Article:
EU surveillance proposal
In its proposal the EU Commission is planning to abolish online privacy altogether. It proposes a new mass surveillance system that would read private text messages, not only to detect CSAM (Child Sexual Abuse Material), but to detect "grooming".
To detect "grooming" the AI would need to read all our private messages, always.
This would be the worst surveillance mechanism ever established outside of China, and all in the pretext of protecting children.
Cryptography professor Matthew Green said that the EU proposal "describes the most sophisticated mass surveillance machinery ever deployed outside of China and the USSR. Not an exaggeration."
What could possibly go wrong?
We need to look very carefully at what could go wrong with such extensive surveillance measures as the EU Commission has just proposed.
We all need to be aware that, according to the Commission's plans, we are all to be secretly monitored - all the time. The list of images and content that will be searched for can be adjusted.
Once a law forces communication providers to implement client-side scanning, the tool that does it could theoretically search for anything and everything.
So the list can be expanded on demand. In the beginning, the laws will say that providers must scan for child pornography - this is what politicians always claim when they need the broadest possible consensus for new surveillance capabilities. But in the next step, the authorities will also look for other things: terrorists, human traffickers, drug dealers, gang criminals.
And in some countries also after opposition members or journalists.
This list can be continued indefinitely.
"To protect the children"?
The EU Commission claims that this AI-based scanning is a balanced approach between protecting people's privacy and protecting children. In the German the Spiegel EU Commissioner Dubravka Šuica said: One in five children is a victim of sexual abuse and suffers "from the traumatic experience often for life."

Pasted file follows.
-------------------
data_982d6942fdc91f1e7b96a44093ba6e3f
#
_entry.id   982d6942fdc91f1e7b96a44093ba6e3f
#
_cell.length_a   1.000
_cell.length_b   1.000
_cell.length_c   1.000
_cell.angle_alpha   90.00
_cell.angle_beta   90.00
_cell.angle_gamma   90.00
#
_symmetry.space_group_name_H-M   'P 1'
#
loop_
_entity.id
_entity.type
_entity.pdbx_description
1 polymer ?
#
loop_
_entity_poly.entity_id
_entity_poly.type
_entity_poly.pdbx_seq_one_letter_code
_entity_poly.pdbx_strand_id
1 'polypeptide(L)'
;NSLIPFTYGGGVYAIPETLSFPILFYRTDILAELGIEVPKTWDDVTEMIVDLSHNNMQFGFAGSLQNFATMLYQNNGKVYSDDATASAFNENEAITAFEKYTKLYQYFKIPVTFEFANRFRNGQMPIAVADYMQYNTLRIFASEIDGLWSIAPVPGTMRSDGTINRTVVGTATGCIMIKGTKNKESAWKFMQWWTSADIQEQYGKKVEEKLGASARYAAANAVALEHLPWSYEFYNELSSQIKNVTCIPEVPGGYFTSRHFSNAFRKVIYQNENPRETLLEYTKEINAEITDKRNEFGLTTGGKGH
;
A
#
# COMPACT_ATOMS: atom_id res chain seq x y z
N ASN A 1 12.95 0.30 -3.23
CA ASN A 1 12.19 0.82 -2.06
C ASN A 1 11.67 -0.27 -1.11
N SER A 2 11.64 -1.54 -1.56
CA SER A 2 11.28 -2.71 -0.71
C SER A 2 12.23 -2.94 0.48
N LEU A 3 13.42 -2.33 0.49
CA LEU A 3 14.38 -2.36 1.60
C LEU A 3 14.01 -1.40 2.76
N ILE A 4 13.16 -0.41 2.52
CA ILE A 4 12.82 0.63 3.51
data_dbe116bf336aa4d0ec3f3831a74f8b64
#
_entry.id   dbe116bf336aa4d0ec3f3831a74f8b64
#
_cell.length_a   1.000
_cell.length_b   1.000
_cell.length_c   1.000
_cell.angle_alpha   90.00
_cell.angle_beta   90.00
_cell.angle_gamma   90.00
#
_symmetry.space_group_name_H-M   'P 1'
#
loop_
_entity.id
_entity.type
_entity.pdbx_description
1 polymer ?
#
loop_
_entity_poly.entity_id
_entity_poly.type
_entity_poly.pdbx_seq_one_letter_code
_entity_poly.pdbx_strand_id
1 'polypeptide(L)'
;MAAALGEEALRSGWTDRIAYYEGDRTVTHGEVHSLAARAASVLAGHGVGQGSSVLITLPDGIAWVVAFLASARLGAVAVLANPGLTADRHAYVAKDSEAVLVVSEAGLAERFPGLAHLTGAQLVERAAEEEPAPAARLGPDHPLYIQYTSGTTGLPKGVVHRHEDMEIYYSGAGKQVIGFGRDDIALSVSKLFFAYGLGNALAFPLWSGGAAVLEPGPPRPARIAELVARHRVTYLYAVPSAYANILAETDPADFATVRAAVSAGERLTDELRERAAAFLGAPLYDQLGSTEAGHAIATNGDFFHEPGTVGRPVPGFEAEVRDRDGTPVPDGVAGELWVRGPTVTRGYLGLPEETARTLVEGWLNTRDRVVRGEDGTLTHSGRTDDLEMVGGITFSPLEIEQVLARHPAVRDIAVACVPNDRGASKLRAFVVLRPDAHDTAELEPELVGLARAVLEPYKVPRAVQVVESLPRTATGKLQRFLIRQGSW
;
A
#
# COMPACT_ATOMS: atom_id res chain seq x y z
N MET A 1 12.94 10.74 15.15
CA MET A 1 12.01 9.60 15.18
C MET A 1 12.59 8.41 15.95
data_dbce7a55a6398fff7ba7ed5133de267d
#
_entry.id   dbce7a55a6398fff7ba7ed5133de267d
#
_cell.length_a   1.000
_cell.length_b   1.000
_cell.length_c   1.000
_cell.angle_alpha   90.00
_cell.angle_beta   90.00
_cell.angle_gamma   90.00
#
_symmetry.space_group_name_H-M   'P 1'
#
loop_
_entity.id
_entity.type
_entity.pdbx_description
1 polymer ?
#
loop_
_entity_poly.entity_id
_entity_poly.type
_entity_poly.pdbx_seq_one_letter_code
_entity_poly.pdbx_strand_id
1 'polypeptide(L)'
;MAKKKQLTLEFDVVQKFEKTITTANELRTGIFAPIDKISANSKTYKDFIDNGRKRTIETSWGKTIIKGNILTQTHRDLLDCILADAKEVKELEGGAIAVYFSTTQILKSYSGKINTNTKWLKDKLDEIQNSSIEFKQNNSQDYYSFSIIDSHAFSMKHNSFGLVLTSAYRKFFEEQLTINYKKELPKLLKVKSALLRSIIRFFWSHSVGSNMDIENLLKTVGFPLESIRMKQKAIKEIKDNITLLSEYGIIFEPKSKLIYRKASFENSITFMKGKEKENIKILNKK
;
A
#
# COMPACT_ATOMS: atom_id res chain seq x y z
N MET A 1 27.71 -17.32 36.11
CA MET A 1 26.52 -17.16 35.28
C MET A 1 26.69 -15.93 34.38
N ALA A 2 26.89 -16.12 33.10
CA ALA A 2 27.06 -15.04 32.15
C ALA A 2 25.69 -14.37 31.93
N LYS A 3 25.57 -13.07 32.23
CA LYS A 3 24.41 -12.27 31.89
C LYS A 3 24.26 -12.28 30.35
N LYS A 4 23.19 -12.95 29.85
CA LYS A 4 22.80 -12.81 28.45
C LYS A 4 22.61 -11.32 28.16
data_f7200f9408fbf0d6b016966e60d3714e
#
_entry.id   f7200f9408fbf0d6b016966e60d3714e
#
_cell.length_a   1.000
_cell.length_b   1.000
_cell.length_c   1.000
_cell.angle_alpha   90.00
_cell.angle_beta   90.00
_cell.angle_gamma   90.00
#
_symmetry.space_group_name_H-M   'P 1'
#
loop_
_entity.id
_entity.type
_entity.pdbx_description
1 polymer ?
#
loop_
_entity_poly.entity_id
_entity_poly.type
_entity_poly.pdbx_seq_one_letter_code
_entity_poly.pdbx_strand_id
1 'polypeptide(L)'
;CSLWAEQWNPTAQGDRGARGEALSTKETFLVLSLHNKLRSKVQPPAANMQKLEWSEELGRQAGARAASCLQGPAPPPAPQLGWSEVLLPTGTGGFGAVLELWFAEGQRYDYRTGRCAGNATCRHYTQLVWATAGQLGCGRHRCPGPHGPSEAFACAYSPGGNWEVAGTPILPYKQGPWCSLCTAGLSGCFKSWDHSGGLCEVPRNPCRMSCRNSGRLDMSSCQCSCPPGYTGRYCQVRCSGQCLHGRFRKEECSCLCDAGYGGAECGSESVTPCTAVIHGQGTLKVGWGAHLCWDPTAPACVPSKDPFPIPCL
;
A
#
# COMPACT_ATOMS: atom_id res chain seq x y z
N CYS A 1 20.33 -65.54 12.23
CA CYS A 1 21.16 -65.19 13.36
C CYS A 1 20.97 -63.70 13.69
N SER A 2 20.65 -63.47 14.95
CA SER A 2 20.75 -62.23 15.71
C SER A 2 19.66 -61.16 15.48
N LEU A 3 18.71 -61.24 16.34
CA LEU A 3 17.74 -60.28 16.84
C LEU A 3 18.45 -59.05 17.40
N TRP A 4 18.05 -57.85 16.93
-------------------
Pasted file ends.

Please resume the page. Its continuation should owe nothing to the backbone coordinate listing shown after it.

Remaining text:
However, publicly available data shows that most surveillance orders are issued in regards to drug related crimes, and not to protect the children.
This data makes one question whether the EU Commission's plan is only about protecting the children, or about introducing surveillance capabilities that can then, once established, also be used for other investigations.
Drug related crimes at the top
In Germany, more than 47.3 per cent of the measures for the surveillance of telecommunications according to § 100a StPO were ordered to find suspects of drug related offenses in 2019. Only 0.1 per cent of the orders - or 21(!) in total - where issued in relation to child pornography.
Comparison of the percentage of wiretap orders for child pornography and drug offenses in Germany, 2009-2019. Source
In most cases, the surveillance of telecommunications was ordered to prosecute drug-related crimes. No other area had so many surveillance measures ordered. In Germany, just under half of all telecommunication surveillance measures were carried out for drug offenses in recent years. This is shown in the annual statistics of the Federal Office of Justice (BfJ).
Backdoor for the 'good guys only'
An important issue - and one that is completely neglected by the European Commission. Cybersecurity.
Ways will be found to hack the process of client-side scanning. Malicious attackers could, for example, inject images or documents onto devices of people they want to discredit. Or malicious attackers might find a way to siphon off the data that is scanned on our devices and use it for cyberattacks.
In the end, it must be clear to all of us that a "back door only for the good guys" is not possible.